Shown as a back splash.
Shown closed for extra counter space.
Being welded together.
Being test installed in doorway.
Painted and installed with Bamboo panels.
This is the backside of the wall. This shows the privacy curtain, elastic storage bins and the toilet enclosure cushion.
The solar panel rack shown in the truck shop. It is mounted using the stock Ford mount points.
The power pass through mounted using the factory access point.
The Zamp panels being installed.
The Renogy panels installed in front of the Zamp panels.
The utility rack with the solar installed. The solar charger is on the left side top. The two batteries are below.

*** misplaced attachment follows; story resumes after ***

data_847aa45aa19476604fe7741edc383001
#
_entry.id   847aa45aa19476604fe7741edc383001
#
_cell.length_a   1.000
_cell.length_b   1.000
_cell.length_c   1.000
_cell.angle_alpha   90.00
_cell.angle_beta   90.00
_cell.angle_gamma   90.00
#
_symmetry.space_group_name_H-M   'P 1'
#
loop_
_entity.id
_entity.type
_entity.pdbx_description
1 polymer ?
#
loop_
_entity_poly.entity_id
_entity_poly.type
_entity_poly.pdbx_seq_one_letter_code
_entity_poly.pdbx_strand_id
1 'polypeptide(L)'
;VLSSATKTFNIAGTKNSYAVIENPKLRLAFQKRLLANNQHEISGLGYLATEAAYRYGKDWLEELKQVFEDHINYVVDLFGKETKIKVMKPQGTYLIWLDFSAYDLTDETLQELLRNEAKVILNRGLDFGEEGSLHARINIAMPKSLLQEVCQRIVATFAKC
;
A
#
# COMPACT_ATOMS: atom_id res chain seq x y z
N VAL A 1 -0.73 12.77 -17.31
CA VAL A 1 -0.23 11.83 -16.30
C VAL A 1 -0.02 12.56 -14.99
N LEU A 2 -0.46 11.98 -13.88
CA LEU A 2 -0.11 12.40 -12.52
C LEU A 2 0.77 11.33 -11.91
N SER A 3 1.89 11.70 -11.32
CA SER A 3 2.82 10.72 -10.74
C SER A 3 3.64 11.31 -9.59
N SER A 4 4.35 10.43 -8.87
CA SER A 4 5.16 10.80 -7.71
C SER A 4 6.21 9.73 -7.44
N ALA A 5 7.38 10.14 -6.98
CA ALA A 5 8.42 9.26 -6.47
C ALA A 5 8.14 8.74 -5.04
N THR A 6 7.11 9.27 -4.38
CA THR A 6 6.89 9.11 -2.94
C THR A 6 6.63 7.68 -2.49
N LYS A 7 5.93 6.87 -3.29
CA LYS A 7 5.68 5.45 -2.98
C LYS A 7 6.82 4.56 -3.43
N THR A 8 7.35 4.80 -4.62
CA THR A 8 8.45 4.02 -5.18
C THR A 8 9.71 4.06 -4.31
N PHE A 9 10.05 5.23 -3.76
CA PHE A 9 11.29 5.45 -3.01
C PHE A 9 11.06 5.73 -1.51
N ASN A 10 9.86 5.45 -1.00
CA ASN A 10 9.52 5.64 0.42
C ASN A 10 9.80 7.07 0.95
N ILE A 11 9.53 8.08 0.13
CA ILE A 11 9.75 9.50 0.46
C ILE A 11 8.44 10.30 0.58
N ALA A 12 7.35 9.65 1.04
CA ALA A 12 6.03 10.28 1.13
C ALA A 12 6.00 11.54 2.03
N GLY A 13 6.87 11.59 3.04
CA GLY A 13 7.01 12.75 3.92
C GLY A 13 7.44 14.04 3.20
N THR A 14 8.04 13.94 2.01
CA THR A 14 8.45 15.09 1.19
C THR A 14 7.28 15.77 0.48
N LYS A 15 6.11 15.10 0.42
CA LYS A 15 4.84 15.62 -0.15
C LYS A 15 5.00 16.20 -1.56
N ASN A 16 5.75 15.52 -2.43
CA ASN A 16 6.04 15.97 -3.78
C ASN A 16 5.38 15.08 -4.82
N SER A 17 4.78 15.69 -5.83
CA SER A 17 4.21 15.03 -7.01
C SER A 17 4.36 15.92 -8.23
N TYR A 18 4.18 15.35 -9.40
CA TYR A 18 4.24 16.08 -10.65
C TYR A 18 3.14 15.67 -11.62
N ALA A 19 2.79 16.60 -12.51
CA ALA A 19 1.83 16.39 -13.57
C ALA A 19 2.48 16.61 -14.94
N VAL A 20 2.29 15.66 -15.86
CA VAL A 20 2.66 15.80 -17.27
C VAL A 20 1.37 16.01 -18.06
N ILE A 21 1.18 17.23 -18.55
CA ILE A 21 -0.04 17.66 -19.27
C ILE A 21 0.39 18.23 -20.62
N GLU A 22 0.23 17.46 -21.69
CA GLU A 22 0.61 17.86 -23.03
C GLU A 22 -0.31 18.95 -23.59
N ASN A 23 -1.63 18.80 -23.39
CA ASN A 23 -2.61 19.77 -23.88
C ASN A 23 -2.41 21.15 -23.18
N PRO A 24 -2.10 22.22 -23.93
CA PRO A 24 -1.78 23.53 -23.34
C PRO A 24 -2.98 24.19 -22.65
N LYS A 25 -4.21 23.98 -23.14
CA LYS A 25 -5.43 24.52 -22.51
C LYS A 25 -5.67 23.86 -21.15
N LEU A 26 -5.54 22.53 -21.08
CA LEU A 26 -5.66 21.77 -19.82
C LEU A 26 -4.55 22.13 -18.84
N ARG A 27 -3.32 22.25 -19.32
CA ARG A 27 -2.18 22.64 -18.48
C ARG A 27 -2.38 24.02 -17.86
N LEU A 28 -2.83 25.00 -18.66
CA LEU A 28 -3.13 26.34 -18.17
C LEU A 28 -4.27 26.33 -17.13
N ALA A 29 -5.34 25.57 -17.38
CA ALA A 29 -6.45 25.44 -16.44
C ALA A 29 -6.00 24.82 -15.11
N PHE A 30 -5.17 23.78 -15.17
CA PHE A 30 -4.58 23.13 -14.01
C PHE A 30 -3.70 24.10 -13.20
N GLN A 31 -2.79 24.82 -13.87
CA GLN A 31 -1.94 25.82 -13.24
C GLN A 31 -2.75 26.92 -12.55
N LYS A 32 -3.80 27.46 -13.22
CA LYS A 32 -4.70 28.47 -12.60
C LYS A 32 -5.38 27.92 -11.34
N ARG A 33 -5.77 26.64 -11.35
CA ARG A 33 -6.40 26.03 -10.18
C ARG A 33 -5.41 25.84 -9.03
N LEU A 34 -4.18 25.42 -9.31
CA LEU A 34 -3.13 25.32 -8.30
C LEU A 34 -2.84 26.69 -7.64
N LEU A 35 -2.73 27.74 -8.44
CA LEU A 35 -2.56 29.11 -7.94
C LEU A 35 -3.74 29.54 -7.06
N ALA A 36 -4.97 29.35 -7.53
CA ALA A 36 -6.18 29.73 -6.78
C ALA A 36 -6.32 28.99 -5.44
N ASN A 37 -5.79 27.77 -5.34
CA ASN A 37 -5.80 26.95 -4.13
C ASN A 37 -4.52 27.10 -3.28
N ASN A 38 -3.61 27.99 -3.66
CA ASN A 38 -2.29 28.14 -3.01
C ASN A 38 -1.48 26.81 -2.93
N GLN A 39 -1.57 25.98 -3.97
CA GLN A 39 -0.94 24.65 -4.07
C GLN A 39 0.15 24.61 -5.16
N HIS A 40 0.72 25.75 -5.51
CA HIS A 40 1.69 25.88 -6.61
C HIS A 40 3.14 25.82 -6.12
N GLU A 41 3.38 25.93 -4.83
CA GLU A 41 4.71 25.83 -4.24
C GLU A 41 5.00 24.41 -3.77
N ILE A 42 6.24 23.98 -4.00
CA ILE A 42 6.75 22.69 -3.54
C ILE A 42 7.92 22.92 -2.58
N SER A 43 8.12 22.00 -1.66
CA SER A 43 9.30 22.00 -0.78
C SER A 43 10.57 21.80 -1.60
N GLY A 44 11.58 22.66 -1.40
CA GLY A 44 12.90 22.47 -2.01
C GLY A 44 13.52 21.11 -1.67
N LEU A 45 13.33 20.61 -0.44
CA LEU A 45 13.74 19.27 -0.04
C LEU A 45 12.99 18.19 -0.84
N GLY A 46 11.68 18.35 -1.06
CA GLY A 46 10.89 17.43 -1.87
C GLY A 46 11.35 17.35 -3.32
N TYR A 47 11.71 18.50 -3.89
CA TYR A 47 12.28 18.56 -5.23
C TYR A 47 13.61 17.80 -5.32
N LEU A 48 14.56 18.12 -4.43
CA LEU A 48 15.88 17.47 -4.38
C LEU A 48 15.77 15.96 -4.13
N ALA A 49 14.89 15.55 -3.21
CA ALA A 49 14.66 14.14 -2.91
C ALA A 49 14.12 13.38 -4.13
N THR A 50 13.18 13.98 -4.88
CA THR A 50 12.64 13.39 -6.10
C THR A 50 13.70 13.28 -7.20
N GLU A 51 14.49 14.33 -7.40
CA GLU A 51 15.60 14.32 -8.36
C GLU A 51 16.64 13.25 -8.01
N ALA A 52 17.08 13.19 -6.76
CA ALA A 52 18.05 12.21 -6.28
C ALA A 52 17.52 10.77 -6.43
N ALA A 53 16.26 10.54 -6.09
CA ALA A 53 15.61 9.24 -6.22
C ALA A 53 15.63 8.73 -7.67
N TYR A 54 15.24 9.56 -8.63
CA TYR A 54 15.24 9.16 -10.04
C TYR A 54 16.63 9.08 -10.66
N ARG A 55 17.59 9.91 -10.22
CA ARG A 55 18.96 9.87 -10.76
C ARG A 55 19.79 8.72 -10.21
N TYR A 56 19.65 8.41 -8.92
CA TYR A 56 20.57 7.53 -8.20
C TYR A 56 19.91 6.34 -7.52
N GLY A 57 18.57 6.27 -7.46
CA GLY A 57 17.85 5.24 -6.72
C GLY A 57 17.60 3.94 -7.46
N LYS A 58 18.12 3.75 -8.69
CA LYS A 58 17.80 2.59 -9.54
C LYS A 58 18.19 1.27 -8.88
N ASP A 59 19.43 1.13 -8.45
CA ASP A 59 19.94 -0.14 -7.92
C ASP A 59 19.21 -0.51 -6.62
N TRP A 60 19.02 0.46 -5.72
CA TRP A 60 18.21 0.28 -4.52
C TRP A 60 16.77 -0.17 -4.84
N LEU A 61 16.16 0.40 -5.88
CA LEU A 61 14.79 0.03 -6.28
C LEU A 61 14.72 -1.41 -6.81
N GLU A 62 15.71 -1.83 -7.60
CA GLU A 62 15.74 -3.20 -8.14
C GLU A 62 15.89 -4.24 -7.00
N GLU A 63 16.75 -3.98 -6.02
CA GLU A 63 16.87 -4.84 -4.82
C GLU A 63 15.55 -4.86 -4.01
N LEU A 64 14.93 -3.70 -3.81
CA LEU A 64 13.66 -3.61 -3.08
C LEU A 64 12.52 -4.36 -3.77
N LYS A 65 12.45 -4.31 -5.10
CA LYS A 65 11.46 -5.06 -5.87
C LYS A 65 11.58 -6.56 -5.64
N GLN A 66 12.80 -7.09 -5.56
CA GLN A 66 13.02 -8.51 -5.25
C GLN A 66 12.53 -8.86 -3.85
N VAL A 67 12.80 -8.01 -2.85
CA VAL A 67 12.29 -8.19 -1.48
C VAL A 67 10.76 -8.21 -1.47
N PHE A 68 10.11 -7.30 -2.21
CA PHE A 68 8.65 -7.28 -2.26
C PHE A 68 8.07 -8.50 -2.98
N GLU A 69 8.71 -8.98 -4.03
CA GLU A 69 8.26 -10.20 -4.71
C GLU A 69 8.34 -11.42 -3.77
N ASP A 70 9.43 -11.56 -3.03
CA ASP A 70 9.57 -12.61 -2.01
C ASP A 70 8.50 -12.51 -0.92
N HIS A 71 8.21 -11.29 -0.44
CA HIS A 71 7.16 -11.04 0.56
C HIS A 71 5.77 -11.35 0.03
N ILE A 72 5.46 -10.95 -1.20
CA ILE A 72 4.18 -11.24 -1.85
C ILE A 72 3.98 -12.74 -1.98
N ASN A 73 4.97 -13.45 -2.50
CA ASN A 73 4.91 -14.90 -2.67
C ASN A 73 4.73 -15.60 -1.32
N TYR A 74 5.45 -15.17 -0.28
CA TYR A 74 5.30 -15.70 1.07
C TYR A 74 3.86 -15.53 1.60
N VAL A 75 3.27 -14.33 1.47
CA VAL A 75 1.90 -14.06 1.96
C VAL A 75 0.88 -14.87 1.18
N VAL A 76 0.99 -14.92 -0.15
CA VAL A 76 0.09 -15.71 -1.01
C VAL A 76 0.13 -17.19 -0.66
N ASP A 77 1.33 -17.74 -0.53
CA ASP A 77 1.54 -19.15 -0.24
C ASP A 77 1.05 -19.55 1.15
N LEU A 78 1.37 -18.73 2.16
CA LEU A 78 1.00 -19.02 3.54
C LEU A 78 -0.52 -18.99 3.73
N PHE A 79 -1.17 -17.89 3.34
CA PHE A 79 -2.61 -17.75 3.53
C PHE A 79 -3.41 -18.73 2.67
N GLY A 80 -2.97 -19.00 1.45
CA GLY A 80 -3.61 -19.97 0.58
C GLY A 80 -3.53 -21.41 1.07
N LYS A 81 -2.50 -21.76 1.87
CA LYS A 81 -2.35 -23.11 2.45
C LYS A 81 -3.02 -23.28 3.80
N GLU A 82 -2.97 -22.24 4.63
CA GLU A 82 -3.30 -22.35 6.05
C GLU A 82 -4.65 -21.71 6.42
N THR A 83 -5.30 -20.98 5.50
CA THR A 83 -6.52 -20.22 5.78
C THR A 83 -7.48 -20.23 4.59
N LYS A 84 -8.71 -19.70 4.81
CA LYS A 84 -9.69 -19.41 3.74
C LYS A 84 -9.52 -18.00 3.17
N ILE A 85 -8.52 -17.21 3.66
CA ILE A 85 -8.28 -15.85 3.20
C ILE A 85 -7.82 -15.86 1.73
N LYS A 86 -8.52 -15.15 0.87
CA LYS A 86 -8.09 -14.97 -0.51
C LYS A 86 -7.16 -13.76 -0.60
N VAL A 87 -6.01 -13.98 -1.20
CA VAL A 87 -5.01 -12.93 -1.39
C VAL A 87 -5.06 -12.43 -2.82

This view shows the table mounted inside. It is short enough to get around even with the door closed.
Looking toward the rear. A cushion was added to the toilet enclosure to make an additional seat.
The table can also be mounted on the door divider for outside dining.
Set up to mount on the lower drawer if that is where the shade is.
With some leftover material why not a small drink shelf. Note the folded table behind the driver's seat.
Added bamboo trim to the rear door and cargo netting, which is removable, to catch errant pillows when the rear door are opened.
Flexible LED reading lights and circulation fans on the rear cabinet bulkhead.
Vancillary headliner shelf with storage baskets.
Girard awning mounted on the solar panel rack.